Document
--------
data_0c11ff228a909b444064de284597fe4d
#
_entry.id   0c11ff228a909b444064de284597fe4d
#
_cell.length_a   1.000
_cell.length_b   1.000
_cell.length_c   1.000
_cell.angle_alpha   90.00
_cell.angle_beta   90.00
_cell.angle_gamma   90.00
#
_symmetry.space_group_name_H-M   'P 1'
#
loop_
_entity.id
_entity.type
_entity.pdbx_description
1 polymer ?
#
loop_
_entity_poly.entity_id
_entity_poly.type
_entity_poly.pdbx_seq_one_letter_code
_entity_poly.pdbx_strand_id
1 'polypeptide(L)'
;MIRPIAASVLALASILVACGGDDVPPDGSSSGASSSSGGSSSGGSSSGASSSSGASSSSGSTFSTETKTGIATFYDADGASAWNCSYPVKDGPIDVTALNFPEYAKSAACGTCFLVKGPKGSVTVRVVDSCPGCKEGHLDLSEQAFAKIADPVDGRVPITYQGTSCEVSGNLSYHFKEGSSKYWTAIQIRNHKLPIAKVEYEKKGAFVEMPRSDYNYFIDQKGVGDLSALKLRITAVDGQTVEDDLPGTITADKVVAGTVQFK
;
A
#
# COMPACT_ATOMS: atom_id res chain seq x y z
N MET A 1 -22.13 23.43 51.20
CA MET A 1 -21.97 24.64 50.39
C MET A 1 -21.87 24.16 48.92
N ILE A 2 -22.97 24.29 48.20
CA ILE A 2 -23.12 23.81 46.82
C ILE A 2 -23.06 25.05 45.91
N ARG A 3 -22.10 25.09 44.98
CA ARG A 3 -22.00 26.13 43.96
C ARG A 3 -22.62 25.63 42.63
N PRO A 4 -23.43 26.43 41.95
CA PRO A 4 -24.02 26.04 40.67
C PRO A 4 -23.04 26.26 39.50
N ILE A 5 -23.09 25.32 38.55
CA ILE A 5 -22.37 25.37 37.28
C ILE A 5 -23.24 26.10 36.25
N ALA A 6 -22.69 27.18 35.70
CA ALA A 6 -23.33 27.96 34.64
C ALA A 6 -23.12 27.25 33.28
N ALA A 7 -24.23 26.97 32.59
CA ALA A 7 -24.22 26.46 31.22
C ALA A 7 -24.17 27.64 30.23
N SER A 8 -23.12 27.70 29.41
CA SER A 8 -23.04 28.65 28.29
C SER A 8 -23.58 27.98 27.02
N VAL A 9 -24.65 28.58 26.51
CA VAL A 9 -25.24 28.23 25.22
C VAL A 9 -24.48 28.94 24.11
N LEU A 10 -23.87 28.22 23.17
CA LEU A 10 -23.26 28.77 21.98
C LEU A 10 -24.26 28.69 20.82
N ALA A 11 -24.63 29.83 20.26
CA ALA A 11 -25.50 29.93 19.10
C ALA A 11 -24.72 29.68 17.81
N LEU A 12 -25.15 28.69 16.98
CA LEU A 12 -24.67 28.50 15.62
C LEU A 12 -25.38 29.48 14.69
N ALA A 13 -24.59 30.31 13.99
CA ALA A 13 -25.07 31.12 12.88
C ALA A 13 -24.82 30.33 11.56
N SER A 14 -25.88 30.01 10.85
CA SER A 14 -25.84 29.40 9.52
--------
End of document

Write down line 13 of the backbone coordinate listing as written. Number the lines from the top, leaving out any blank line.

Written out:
#